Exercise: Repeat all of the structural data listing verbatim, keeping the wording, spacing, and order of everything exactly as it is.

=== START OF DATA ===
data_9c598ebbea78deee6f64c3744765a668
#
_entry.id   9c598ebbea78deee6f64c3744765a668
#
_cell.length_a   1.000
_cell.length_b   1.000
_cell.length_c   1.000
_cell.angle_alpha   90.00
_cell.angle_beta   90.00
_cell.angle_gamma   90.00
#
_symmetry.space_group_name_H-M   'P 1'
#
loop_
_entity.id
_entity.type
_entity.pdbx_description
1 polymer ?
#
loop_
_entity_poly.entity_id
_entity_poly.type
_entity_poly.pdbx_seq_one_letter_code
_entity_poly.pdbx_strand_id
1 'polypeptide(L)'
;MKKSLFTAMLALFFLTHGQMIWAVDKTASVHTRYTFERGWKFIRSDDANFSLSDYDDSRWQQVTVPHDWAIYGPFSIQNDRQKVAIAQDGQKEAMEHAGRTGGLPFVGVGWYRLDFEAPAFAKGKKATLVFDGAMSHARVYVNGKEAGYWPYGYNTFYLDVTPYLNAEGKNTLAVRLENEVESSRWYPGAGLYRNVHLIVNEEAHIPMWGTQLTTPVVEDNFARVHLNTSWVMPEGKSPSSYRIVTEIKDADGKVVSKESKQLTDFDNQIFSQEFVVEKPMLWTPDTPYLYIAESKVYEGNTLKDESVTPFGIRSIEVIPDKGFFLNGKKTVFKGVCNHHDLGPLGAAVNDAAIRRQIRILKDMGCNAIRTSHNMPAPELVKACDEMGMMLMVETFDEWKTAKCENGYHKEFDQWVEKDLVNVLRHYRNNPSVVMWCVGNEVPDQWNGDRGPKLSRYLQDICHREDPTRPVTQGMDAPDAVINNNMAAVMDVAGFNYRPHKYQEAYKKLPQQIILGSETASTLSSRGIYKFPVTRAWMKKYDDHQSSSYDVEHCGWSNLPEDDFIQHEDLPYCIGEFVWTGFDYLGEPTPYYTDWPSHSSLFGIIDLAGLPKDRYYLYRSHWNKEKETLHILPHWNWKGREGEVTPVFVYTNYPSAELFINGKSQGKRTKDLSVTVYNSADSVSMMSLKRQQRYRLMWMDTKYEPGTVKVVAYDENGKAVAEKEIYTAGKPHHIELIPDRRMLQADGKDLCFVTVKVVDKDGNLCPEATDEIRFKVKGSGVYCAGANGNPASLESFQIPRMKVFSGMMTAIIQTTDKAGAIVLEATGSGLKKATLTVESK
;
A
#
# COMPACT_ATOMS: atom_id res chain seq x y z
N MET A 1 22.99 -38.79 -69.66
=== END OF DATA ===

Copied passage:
data_9c598ebbea78deee6f64c3744765a668
#
_entry.id   9c598ebbea78deee6f64c3744765a668
#
_cell.length_a   1.000
_cell.length_b   1.000
_cell.length_c   1.000
_cell.angle_alpha   90.00
_cell.angle_beta   90.00
_cell.angle_gamma   90.00
#
_symmetry.space_group_name_H-M   'P 1'
#
loop_
_entity.id
_entity.type
_entity.pdbx_description
1 polymer ?
#
loop_
_entity_poly.entity_id
_entity_poly.type
_entity_poly.pdbx_seq_one_letter_code
_entity_poly.pdbx_strand_id
1 'polypeptide(L)'
;MKKSLFTAMLALFFLTHGQMIWAVDKTASVHTRYTFERGWKFIRSDDANFSLSDYDDSRWQQVTVPHDWAIYGPFSIQNDRQKVAIAQDGQKEAMEHAGRTGGLPFVGVGWYRLDFEAPAFAKGKKATLVFDGAMSHARVYVNGKEAGYWPYGYNTFYLDVTPYLNAEGKNTLAVRLENEVESSRWYPGAGLYRNVHLIVNEEAHIPMWGTQLTTPVVEDNFARVHLNTSWVMPEGKSPSSYRIVTEIKDADGKVVSKESKQLTDFDNQIFSQEFVVEKPMLWTPDTPYLYIAESKVYEGNTLKDESVTPFGIRSIEVIPDKGFFLNGKKTVFKGVCNHHDLGPLGAAVNDAAIRRQIRILKDMGCNAIRTSHNMPAPELVKACDEMGMMLMVETFDEWKTAKCENGYHKEFDQWVEKDLVNVLRHYRNNPSVVMWCVGNEVPDQWNGDRGPKLSRYLQDICHREDPTRPVTQGMDAPDAVINNNMAAVMDVAGFNYRPHKYQEAYKKLPQQIILGSETASTLSSRGIYKFPVTRAWMKKYDDHQSSSYDVEHCGWSNLPEDDFIQHEDLPYCIGEFVWTGFDYLGEPTPYYTDWPSHSSLFGIIDLAGLPKDRYYLYRSHWNKEKETLHILPHWNWKGREGEVTPVFVYTNYPSAELFINGKSQGKRTKDLSVTVYNSADSVSMMSLKRQQRYRLMWMDTKYEPGTVKVVAYDENGKAVAEKEIYTAGKPHHIELIPDRRMLQADGKDLCFVTVKVVDKDGNLCPEATDEIRFKVKGSGVYCAGANGNPASLESFQIPRMKVFSGMMTAIIQTTDKAGAIVLEATGSGLKKATLTVESK
;
A
#
# COMPACT_ATOMS: atom_id res chain seq x y z
N MET A 1 22.99 -38.79 -69.66